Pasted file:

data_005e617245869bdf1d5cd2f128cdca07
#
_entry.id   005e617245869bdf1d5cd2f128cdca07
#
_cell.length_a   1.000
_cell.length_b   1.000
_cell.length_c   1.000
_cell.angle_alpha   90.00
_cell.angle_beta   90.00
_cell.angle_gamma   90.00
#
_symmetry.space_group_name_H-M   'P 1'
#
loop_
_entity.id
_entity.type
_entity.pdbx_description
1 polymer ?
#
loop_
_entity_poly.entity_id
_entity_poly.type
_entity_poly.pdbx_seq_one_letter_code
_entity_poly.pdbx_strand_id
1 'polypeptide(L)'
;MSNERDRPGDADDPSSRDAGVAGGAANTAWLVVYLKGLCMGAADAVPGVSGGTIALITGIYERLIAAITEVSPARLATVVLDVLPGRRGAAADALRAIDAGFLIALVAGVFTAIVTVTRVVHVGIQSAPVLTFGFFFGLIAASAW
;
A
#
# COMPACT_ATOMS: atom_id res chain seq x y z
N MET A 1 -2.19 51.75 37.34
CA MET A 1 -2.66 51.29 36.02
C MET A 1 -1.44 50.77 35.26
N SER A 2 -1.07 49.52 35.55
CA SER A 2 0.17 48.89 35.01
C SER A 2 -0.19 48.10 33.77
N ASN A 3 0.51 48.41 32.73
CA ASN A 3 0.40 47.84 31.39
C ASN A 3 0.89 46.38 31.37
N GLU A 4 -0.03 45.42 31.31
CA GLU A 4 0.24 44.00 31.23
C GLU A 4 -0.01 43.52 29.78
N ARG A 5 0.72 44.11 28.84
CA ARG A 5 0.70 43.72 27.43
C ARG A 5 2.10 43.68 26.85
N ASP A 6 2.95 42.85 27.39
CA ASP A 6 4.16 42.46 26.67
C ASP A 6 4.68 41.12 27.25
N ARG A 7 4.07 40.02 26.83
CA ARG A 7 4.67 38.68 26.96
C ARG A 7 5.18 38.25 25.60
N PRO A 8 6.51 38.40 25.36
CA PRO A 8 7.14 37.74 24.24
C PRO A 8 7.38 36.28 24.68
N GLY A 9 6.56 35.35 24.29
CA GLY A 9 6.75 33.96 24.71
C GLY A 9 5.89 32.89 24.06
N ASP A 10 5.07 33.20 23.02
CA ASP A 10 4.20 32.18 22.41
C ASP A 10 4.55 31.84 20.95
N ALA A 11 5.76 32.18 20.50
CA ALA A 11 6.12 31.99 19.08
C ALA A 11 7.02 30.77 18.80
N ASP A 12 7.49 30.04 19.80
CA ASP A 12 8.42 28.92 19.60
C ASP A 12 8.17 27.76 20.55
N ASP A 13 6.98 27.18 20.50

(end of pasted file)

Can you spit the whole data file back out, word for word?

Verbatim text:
data_005e617245869bdf1d5cd2f128cdca07
#
_entry.id   005e617245869bdf1d5cd2f128cdca07
#
_cell.length_a   1.000
_cell.length_b   1.000
_cell.length_c   1.000
_cell.angle_alpha   90.00
_cell.angle_beta   90.00
_cell.angle_gamma   90.00
#
_symmetry.space_group_name_H-M   'P 1'
#
loop_
_entity.id
_entity.type
_entity.pdbx_description
1 polymer ?
#
loop_
_entity_poly.entity_id
_entity_poly.type
_entity_poly.pdbx_seq_one_letter_code
_entity_poly.pdbx_strand_id
1 'polypeptide(L)'
;MSNERDRPGDADDPSSRDAGVAGGAANTAWLVVYLKGLCMGAADAVPGVSGGTIALITGIYERLIAAITEVSPARLATVVLDVLPGRRGAAADALRAIDAGFLIALVAGVFTAIVTVTRVVHVGIQSAPVLTFGFFFGLIAASAW
;
A
#
# COMPACT_ATOMS: atom_id res chain seq x y z
N MET A 1 -2.19 51.75 37.34
CA MET A 1 -2.66 51.29 36.02
C MET A 1 -1.44 50.77 35.26
N SER A 2 -1.07 49.52 35.55
CA SER A 2 0.17 48.89 35.01
C SER A 2 -0.19 48.10 33.77
N ASN A 3 0.51 48.41 32.73
CA ASN A 3 0.40 47.84 31.39
C ASN A 3 0.89 46.38 31.37
N GLU A 4 -0.03 45.42 31.31
CA GLU A 4 0.24 44.00 31.23
C GLU A 4 -0.01 43.52 29.78
N ARG A 5 0.72 44.11 28.84
CA ARG A 5 0.70 43.72 27.43
C ARG A 5 2.10 43.68 26.85
N ASP A 6 2.95 42.85 27.39
CA ASP A 6 4.16 42.46 26.67
C ASP A 6 4.68 41.12 27.25
N ARG A 7 4.07 40.02 26.83
CA ARG A 7 4.67 38.68 26.96
C ARG A 7 5.18 38.25 25.60
N PRO A 8 6.51 38.40 25.36
CA PRO A 8 7.14 37.74 24.24
C PRO A 8 7.38 36.28 24.68
N GLY A 9 6.56 35.35 24.29
CA GLY A 9 6.75 33.96 24.71
C GLY A 9 5.89 32.89 24.06
N ASP A 10 5.07 33.20 23.02
CA ASP A 10 4.20 32.18 22.41
C ASP A 10 4.55 31.84 20.95
N ALA A 11 5.76 32.18 20.50
CA ALA A 11 6.12 31.99 19.08
C ALA A 11 7.02 30.77 18.80
N ASP A 12 7.49 30.04 19.80
CA ASP A 12 8.42 28.92 19.60
C ASP A 12 8.17 27.76 20.55
N ASP A 13 6.98 27.18 20.50